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LOS ANGELES – The UPS Store / Mail Boxes Etc franchisees filed a notice of appeal last week while still licking their wounds from a devastating blow from a California court. The judge decertified their collective claims as a “class” group.
In the franchisees’ lawsuit against franchisor United Parcel Services, they claim The UPS Store business model presented to them after UPS took over in 2001 was flawed, causing irreparable harm to their stores.
Last month, Los Angeles Superior Court Judge William F. Highberger granted summary judgment to the shipping giant, ruling that franchisees who owned Mail Boxes, Etc. stores that later converted to The UPS Store system, had not proven to the court that they were harmed by the conversion. A year ago, he had granted 3,500 MBE franchisees class-action status in the lawsuit.
The lawsuit presents two main allegations.
The first involves 175 franchisees who remained as MBE stores, rather than convert to The UPS Store model after United Parcel Service purchased Mail Boxes Etc. for $190 million in 2001. Although storeowners were allowed to operate under the MBE name until their franchise agreements expired, they were then required by UPS to convert as a condition of their renewal. Many of those operators were eventually forced out financially or through the court system.
Plaintiffs are seeking an average of $1 million in damages per store, plus punitive damages and attorney fees and costs.
Second, the franchise owners claim that UPS did not provide them with key information regarding the UPS Store brand, some related to test marketing programs it performed at franchisees’ centers in different states after the acquisition. A 2006 Boston Consulting Group study that was commissioned by UPS surfaced in 2008, revealing problems with the new business. It showed the chain’s difficulty with store profitability and decreased customer traffic. Judge Highberger later released 15 pages of the sealed BCG report, which was presented as evidence at the trial. One segment of the study showed “77 percent of The UPS Stores were operating at either an at risk or worse status.”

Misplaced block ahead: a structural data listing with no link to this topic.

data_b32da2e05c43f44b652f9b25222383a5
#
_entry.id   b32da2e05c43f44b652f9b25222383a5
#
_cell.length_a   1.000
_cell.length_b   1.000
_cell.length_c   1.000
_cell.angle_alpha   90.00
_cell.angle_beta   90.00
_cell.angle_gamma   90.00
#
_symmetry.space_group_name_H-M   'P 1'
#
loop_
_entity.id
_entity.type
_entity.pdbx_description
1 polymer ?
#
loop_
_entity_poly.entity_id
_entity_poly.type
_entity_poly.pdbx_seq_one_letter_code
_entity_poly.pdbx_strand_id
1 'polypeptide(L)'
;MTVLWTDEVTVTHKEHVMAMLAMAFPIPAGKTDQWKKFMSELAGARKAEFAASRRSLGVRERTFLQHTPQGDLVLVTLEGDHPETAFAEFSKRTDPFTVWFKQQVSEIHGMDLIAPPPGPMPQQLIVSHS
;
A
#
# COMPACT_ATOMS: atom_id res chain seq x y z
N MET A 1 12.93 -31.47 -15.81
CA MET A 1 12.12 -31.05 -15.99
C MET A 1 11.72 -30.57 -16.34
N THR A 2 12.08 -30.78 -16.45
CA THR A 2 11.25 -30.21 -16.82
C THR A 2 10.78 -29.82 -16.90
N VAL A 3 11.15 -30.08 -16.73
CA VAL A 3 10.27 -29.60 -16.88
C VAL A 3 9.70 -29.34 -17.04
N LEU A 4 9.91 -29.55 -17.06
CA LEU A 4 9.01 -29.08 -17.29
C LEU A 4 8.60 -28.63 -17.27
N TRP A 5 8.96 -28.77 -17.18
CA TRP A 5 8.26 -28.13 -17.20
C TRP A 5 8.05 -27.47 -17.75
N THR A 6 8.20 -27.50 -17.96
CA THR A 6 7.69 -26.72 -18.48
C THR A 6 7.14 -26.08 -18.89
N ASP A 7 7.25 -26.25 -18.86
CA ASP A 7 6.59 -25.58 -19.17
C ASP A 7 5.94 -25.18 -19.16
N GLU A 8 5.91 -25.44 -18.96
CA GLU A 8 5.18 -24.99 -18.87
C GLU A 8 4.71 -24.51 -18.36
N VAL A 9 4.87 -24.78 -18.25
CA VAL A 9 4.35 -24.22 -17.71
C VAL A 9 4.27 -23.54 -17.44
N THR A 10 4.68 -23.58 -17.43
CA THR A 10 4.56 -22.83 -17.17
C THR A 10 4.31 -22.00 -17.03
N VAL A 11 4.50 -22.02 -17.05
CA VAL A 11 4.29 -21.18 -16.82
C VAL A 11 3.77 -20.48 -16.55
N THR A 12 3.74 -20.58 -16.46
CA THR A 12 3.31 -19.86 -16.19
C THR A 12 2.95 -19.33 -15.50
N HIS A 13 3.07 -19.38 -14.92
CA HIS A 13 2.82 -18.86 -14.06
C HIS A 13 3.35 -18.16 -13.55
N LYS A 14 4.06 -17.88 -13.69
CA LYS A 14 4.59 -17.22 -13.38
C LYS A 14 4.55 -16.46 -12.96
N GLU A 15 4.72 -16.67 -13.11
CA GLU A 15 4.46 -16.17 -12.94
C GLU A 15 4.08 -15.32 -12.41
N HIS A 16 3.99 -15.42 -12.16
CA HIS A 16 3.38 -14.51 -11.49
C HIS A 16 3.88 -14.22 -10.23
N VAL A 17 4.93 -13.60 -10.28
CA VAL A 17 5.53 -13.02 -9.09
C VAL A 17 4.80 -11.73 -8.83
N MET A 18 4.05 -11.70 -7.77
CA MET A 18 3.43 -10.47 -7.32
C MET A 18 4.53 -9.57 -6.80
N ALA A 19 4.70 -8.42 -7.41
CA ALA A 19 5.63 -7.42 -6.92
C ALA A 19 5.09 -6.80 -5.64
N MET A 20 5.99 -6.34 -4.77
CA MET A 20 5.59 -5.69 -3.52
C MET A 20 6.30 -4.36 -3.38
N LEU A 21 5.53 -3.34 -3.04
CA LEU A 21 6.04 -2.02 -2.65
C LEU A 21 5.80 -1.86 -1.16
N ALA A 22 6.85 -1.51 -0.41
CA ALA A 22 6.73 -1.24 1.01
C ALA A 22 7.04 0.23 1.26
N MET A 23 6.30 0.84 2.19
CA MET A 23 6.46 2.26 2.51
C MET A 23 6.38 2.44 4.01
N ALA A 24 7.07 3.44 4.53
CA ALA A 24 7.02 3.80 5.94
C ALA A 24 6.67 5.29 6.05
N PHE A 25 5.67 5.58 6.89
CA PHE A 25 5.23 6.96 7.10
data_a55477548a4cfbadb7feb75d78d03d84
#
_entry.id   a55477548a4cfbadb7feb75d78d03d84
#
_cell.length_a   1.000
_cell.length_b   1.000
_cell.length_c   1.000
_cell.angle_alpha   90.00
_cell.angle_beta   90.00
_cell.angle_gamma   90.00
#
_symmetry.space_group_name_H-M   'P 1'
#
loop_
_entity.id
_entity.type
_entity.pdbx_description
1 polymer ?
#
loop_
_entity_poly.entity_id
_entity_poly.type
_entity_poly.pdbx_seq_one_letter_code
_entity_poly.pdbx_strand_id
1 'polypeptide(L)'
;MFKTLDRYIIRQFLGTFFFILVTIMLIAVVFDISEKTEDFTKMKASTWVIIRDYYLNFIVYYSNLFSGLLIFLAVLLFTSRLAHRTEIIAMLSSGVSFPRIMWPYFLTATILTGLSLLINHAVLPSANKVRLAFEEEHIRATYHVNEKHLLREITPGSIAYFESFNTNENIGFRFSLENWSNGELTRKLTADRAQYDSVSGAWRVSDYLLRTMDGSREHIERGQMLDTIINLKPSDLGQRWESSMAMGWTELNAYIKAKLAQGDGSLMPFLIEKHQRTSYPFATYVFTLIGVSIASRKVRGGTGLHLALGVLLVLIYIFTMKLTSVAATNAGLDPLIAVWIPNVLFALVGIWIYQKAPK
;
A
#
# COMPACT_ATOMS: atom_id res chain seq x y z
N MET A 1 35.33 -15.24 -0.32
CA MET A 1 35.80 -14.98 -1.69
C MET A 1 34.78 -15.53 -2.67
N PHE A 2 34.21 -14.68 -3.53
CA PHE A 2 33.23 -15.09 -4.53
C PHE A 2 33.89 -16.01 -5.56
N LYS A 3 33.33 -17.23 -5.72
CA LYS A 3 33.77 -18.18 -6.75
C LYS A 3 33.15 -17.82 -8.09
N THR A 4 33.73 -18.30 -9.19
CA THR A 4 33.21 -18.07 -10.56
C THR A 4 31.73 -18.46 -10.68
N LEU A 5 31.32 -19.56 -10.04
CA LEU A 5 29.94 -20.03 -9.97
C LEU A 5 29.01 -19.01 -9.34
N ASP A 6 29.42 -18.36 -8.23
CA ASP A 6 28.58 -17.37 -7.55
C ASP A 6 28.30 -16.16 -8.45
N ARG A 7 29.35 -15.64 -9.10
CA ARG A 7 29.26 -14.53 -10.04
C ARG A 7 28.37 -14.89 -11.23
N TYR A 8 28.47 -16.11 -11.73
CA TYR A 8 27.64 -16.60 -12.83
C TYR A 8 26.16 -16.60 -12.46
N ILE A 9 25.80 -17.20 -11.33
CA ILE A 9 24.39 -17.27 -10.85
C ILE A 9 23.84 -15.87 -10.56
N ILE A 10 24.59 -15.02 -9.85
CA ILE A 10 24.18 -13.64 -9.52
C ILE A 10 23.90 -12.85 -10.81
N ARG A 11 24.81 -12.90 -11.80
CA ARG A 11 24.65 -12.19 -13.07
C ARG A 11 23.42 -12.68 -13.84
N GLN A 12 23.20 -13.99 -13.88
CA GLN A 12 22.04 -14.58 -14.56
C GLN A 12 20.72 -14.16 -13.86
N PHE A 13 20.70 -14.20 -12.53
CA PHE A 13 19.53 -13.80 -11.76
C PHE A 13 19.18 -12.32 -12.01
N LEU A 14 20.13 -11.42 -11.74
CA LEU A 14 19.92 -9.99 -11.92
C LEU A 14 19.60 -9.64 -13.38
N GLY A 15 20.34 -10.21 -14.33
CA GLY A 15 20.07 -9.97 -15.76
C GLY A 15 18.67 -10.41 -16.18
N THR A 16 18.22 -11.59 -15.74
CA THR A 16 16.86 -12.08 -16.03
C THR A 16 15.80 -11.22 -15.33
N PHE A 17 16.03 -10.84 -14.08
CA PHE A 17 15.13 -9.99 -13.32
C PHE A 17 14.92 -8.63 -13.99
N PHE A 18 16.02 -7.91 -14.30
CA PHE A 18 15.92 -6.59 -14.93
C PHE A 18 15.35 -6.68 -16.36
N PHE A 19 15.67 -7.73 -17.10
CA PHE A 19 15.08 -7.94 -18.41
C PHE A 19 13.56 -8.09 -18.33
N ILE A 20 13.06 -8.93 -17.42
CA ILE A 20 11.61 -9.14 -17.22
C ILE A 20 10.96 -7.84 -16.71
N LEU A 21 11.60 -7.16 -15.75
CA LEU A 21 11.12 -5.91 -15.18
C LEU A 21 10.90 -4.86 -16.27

Although Mail Boxes Etc/The UPS Store corporate office did not return a phone call prior to publishing, after the decision a spokesperson commented in an email: "This ruling is a complete victory for MBE and UPS and concludes the class litigation brought by the franchisees who converted to the UPS Store. MBE and UPS are confident that, if the class plaintiff decides to file an appeal, the appellate court will agree with the trial judge that there is no merit to the class claims."
Joe Wightman, an MBE franchisee, who refused to transform his store to the UPS model, said he was not surprised by the ruling and it had already been appealed. He stated in an ajc.com article that franchisees in a related lawsuit against UPS appealed four rulings. The franchisees succeeded in having the lower court rulings overturned. He said, "The judge rules. We file an appeal and then the ruling is overturned. It's the dance of an ongoing saga."
Attorney Amy Darby of Gordon & Rees, representing the franchisee plaintiffs, did not return a phone call prior to publishing.